Savage Dawns: how two novel antibiotics woven from Middle Welsh poetry can bring storytelling to synthetic drug development

© Denitsa Nedyalkova

The Microbiology Society is undertaking a project entitled A Sustainable Future as part of our 75th Anniversary, which aims to highlight the Sustainable Development Goals (SDGs) to our members and empower them to use their research to evidence and impact the goals. Earlier this year, we put a call out to our members to submit case studies in the following three areas: antimicrobial resistance, soil health and the circular economy.

This case study is written by Dr Ben Thomas, who is a Postdoctoral Researcher at Queen's University (and a Visiting Researcher at Aberystwyth University). It focuses on antimicrobial resistance; a naturally occurring process, whereby micro-organisms (bacteria, viruses, fungi and parasites) can change and adapt over time, either by modifying the target of the antimicrobial, or by developing and exchanging resistance genes.

The rise of antimicrobial resistance (AMR) is predicted to cause 10 million deaths annually by 2050 necessitating novel approaches for developing new drugs, while ensuring their appropriate use and effective communication of the underlying science to the general public. Antimicrobial peptides (AMPs) are a class of diverse, naturally occuring molecules gaining popularity as a source of novel antibiotics. AMPs are arguably the most widespread system of natural antimicrobial defense, present in virtually every class of life, from unicellular to multicellular organisms including bacteria, archaea, fungi, plants, insects, amphibians, fish, reptiles and mammals.

These short peptides are generally represented as strings of letters representing amino acids, each of which are fundamental to their antimicrobial activity, and can be easily characterised, visualised and synthetically synthesised for in vitro testing against pathogens. In a reductive sense the process of discovering new and novel AMPs could be likened to a pattern-matching problem of finding the best ordering of a small selection of letters (amino acids) over a short run of text (peptides). This facillitates a linguistic approach where we can take a block of text and examine words, sentences or phrases for antimicrobial potential. These AMPs would be still be synthetic but could convey an informative and engaging narrative of drug discovery.

© Ben Thomas

To further public engagement of this important topic, we leveraged this concept to develop our “Savage Dawn” peptides. Two bioactive AMPs: Taliecin-1 and Taliecin-2 were designed by mining text strings in The Book of Taliesin, a historically significant Welsh poetry collection dating from the first half of the 14th century. This was a unique cross-disciplinary biocultural project performed in association with the National Library of Wales. These peptides are entirely novel yet their computational prediction, synthetic generation and testing in vitro against a wide panel of both Gram-positive and Gram-negative bacteria important in human disease, such as MRSA and Acintobacter baumanii form a unique story of discovery. The killing potential and low toxicity of these peptides matches or exceeds the performance of regularly published AMPs in leading journals in the field. Our innovative approach, blending literature and technology, has been leveraged to add a layer of public and media engagement and science outreach to the novel drug design we do. Both peptides were released via creative commons at the Microbiology Society Conference in Belfast in 2019 and are free to use for research, teaching and science communication to the public.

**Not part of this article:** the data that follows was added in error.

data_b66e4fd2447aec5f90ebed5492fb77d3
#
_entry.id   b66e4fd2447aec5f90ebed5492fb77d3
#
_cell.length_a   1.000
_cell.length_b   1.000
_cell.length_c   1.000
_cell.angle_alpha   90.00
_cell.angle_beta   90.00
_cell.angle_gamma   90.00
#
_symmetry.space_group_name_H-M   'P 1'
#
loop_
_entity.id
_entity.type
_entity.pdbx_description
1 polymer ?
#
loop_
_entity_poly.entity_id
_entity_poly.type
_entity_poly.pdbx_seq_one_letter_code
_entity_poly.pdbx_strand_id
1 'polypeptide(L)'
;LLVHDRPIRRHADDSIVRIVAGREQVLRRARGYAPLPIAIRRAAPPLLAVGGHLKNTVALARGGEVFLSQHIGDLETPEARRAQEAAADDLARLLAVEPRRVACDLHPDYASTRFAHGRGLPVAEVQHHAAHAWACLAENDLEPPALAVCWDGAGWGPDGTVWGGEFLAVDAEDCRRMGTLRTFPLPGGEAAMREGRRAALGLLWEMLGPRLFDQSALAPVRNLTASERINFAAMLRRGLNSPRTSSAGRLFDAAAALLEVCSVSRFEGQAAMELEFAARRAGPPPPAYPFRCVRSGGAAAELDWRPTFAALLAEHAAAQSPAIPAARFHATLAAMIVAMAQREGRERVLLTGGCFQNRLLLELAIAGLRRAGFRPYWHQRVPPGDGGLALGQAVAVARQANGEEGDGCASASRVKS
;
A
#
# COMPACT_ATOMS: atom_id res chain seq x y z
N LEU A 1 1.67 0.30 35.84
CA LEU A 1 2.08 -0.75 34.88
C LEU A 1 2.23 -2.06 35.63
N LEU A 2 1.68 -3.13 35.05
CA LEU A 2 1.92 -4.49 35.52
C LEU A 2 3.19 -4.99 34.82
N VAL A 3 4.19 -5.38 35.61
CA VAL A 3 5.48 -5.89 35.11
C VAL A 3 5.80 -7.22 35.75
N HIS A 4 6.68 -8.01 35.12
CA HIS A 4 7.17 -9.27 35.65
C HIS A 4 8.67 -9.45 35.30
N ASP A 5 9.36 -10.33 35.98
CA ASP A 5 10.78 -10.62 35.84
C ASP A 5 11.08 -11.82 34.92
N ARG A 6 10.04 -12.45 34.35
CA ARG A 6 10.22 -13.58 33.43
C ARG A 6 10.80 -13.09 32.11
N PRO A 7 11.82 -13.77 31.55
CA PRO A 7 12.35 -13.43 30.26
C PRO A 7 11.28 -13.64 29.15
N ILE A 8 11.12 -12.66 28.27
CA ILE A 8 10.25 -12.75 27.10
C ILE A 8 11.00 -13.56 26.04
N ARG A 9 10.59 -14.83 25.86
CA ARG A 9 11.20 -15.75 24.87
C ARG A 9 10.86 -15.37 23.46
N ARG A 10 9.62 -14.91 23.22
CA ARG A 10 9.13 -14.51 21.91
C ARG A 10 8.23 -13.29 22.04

This innovation is part of our wider work to discover and develop new and exciting bioactive peptides. A collaborative project across Queen’s University, Belfast, Aberystwyth University, Wales and St. George’s University Hospital in London, our tool “AMPLY” can process multiple digital biological datasets (from genomic to meta-omic) and present a cloud of predictive information to the user in a dashboard view via its proprietary “Bitpad”. Users can then make descisions based on AMPLY’s modelling to target and select novel functional peptides. Combining this combination of humanistic and machine learning-based approaches with rapid peptide synthesis techniques and comprehensive lab-based validation allows the production of hundreds of novel effective compounds in weeks, rather than years, with multiple academic or commercial routes to advancement. Ultimately, AMPLY’s combination of machine learning, peptide synthesis and bioinformatics provides a solution-driven, extremely sophisticated approach, to locating next-generation drug candidates to combat AMR and heralds an exciting new phase in practical applied bioinformatics.


© Ben Thomas
About the author

Dr Ben Thomas is a Postdoctoral Researcher at Queen's University (and a Visiting Researcher at Aberystwyth University). More information about his work is available here.